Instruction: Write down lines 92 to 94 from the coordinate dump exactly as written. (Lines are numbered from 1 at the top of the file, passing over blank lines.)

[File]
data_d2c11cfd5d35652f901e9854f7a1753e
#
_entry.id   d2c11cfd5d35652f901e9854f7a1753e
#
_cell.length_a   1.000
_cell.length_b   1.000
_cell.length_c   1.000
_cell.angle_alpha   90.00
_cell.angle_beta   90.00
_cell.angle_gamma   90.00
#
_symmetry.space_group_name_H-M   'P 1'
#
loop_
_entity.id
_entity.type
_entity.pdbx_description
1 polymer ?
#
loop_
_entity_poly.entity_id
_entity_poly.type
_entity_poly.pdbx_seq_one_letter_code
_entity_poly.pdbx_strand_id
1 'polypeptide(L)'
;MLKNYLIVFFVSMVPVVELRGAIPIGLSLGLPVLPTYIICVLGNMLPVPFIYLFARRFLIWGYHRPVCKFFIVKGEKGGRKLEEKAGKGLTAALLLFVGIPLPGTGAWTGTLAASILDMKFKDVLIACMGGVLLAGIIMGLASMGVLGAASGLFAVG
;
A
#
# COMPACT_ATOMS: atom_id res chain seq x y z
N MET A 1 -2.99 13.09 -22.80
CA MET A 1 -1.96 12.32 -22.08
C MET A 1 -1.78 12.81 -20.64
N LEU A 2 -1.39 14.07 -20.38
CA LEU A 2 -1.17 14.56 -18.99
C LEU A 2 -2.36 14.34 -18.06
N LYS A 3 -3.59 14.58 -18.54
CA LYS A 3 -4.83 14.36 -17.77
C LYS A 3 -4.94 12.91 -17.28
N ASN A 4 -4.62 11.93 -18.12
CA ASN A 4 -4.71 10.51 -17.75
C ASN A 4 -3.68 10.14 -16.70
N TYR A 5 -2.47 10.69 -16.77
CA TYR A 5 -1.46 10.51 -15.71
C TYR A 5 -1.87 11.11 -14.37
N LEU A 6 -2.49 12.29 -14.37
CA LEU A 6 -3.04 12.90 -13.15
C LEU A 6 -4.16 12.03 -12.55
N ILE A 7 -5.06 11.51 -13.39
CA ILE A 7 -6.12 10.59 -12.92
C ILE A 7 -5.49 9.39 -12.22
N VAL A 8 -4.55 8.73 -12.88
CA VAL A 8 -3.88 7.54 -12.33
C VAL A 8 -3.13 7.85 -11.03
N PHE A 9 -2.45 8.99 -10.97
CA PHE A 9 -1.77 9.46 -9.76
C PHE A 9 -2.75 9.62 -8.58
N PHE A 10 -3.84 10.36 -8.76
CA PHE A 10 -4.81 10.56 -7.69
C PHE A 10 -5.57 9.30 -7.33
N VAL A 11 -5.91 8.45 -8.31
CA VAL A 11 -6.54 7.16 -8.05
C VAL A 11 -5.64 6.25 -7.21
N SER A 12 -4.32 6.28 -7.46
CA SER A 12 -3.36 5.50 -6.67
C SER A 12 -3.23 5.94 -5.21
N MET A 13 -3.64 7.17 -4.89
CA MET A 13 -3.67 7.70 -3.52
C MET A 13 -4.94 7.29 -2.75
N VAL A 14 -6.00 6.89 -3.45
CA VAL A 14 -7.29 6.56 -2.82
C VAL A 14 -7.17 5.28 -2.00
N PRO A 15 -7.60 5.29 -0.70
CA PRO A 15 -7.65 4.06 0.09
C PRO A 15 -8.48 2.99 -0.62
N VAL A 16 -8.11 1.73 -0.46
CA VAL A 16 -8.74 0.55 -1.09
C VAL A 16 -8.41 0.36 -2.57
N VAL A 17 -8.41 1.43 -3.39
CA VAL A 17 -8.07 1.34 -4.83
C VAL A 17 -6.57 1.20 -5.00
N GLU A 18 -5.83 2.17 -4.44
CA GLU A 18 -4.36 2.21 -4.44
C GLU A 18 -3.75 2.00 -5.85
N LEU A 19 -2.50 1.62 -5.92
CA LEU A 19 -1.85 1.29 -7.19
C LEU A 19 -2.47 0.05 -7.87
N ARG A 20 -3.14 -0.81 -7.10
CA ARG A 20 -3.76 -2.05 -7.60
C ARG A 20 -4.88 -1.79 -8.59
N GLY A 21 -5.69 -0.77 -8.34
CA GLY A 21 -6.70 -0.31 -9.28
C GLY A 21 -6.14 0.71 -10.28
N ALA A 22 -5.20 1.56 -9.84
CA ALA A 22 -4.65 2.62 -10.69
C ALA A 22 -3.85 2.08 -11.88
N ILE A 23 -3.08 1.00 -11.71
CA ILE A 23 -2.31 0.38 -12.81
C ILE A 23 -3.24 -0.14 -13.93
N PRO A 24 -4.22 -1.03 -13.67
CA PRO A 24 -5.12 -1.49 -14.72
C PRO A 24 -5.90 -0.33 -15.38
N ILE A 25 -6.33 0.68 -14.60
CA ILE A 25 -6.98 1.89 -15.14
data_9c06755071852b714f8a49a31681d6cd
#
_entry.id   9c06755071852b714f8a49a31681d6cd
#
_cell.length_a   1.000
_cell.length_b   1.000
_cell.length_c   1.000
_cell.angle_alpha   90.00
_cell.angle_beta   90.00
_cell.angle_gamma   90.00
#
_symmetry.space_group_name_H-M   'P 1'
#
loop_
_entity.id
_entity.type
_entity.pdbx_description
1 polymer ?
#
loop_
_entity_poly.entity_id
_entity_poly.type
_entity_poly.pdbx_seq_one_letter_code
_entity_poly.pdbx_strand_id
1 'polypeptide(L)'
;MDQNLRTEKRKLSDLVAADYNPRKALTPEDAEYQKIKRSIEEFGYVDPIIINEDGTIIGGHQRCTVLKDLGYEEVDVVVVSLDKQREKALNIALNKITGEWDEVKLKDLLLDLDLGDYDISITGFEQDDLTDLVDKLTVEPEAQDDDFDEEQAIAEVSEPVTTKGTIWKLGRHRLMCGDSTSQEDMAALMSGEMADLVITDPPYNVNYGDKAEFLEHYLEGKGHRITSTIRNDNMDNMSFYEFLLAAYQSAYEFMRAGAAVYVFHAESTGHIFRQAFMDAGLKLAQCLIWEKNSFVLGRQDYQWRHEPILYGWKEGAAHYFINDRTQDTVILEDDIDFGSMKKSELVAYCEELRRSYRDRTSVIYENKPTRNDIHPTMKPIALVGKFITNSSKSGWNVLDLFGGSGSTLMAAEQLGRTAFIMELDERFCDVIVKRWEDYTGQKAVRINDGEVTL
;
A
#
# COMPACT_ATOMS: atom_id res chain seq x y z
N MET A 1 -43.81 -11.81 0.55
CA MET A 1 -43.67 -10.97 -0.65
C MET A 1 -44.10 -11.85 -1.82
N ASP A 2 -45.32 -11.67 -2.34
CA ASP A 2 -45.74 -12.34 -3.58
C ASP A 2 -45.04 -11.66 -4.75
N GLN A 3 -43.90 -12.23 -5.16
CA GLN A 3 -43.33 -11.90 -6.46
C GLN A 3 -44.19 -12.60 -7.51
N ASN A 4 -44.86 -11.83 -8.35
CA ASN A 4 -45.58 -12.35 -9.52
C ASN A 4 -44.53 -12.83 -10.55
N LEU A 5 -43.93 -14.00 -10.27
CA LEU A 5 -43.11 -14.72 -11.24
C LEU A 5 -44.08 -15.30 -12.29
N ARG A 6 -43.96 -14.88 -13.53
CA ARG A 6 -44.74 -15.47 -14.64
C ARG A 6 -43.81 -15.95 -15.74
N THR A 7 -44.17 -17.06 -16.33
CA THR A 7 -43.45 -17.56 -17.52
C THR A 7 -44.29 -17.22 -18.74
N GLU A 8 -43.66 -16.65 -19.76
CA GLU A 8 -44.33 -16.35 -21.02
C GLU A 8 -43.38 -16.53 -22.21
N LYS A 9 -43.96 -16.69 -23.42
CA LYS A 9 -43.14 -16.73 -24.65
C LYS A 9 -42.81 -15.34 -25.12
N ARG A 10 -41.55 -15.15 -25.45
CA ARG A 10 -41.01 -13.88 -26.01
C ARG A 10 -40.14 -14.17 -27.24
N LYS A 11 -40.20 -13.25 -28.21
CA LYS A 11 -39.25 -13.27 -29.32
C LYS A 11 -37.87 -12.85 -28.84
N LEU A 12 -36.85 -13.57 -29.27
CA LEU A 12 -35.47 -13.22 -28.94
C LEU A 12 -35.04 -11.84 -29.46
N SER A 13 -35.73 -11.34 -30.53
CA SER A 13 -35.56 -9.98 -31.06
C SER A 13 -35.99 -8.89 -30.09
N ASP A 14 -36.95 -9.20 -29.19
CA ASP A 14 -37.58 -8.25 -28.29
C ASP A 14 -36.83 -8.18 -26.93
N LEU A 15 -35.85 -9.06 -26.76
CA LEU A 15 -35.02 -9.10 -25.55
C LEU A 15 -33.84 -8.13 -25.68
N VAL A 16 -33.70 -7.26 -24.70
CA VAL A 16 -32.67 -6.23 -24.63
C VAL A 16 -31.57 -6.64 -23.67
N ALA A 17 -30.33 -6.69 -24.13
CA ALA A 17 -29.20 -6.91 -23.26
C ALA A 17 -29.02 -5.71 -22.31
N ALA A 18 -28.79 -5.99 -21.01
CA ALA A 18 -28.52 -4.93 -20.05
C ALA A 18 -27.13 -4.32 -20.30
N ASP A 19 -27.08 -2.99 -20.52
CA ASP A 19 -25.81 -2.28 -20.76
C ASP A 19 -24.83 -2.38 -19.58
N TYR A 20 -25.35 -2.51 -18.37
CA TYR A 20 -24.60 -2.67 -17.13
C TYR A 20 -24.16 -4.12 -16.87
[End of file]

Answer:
CA GLY A 21 -6.70 -0.31 -9.28
C GLY A 21 -6.14 0.71 -10.28
N ALA A 22 -5.20 1.56 -9.84